My paternal grandfather was a very clever man but one who despaired at the state of the world he lived in. As he grew older he regularly told my father and his siblings that he fervently believed that society would collapse in my father’s lifetime, and that the best thing any of them could do would be to move to the countryside, find a plot that would sustain their family and live there so they’d be ready. I wonder what he’d think of our current little smallholding setup. I hope he’d approve of our stockpiling mentality! We’re trying to reduce our wastefulness here in this new way of life, and so when we felled a load of diseased and overcrowded trees, using them for firewood seemed a natural next step.
We actually had a woodturning stove (albeit a very small one) in our London house but didn’t seem to have the difficulties that we have here in finding dry wood to burn. The previous owner of our house very kindly left us a huge pile of wood under a tarpaulin that had unfortunately ripped but we’re hoping that a year drying in our new wood racks will bring it back to life. We’ve been pulling out the driest bits and my wonderful husband has turned his hand to efficiently chopping the wood into pieces that will fit in the woodturner. I’m finding it very hard to buy dry wood this year, as every sack we try appears damp, so I’m looking forward to next year when the wood from our trees and that from our existing pile has all been seasoned and is usable.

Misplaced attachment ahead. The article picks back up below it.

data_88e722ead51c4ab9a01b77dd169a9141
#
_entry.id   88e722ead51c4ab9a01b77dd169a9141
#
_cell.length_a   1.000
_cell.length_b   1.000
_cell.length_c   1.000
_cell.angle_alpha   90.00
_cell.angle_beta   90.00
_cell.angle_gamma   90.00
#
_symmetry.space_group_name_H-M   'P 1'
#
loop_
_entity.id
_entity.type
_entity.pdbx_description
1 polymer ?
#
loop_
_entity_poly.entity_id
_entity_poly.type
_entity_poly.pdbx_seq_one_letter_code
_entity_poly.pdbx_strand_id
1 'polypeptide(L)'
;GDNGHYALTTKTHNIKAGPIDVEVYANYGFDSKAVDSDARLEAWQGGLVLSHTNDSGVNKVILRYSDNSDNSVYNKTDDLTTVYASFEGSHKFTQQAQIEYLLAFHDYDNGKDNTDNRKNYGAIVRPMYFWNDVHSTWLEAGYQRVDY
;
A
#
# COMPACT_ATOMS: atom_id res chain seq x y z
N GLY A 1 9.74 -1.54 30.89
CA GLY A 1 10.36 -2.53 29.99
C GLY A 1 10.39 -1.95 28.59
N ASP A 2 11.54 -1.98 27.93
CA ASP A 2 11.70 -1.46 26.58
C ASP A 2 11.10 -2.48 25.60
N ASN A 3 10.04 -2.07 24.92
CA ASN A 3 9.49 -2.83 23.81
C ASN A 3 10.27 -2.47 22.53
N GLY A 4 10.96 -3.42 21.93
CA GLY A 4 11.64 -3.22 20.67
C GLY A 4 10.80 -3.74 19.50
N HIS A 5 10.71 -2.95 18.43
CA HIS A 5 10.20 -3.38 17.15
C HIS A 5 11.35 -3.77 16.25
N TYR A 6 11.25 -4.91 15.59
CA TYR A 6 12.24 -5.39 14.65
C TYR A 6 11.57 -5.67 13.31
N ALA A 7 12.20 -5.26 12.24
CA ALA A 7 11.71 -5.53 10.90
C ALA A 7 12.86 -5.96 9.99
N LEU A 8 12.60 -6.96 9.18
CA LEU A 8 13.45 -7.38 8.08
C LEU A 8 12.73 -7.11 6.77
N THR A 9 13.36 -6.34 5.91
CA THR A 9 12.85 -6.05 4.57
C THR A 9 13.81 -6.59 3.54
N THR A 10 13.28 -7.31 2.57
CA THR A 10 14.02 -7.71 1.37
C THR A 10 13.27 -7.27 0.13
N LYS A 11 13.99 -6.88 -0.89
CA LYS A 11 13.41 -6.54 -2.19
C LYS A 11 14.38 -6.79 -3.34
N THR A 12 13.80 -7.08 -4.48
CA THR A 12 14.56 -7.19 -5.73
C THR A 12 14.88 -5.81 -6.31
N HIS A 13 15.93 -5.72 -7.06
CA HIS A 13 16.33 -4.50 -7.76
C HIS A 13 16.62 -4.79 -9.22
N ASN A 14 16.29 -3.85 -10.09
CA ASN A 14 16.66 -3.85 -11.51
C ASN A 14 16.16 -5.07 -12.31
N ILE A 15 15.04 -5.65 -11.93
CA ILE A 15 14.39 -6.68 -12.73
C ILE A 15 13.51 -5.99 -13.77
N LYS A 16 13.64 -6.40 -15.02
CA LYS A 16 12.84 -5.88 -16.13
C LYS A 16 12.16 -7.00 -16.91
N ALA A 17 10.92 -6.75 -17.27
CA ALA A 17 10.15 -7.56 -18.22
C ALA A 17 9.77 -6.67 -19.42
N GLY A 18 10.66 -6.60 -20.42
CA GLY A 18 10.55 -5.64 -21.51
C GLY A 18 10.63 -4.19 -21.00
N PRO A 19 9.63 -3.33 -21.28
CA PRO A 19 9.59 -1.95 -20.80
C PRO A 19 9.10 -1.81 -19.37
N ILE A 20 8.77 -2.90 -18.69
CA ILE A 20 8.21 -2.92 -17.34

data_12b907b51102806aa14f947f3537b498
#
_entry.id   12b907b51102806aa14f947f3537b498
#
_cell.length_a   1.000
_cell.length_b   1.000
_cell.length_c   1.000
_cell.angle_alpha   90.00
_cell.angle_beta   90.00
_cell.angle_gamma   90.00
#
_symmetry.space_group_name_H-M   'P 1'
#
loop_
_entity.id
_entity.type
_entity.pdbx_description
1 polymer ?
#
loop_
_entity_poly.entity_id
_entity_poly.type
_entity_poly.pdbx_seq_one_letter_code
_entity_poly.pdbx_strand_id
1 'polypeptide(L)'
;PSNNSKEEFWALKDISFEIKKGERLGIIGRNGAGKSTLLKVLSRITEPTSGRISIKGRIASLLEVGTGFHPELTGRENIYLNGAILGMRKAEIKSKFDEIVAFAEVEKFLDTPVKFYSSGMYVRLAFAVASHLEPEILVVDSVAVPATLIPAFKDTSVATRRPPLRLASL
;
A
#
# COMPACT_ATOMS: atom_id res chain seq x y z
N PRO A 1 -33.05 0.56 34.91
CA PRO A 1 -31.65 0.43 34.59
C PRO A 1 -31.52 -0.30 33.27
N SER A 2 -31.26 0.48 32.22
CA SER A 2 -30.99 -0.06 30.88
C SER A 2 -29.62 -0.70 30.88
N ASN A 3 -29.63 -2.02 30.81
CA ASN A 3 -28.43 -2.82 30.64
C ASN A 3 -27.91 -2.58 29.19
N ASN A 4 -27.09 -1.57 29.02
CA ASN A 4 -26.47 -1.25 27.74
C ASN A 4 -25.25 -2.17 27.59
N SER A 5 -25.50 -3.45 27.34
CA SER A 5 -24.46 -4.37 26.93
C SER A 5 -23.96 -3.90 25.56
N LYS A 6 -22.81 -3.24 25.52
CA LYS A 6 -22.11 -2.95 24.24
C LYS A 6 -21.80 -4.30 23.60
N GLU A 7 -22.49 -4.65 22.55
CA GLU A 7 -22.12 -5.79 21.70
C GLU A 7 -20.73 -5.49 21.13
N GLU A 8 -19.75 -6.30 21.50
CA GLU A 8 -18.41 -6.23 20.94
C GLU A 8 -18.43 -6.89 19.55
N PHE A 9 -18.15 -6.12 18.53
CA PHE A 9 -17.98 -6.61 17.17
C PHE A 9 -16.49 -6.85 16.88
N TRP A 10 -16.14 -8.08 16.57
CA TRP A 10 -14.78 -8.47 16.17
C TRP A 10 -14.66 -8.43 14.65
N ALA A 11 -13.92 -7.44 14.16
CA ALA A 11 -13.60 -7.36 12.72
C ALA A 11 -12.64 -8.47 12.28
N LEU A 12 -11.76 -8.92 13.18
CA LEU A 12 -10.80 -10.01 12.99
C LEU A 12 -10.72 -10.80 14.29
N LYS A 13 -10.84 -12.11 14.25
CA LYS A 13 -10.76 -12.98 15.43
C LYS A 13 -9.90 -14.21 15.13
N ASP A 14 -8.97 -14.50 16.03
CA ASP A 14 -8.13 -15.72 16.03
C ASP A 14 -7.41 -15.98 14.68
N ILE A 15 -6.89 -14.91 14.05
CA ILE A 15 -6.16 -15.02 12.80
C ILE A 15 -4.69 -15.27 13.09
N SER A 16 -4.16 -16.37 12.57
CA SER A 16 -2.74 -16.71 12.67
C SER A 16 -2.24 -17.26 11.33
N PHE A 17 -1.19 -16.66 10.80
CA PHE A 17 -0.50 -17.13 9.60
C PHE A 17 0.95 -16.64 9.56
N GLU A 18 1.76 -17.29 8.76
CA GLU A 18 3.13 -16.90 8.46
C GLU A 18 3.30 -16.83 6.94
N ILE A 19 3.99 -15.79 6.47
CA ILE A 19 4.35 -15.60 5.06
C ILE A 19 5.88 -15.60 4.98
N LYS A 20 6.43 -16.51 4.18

This may seem like a bit of an extravagant use of a part of garden but the little section we cordoned off and added the wood stores to is a north facing patch that would never be used for anything else and we do get through unimaginable tonnes of the stuff so it seems like a sensible use of space. I hope it gets a lot of use from next winter!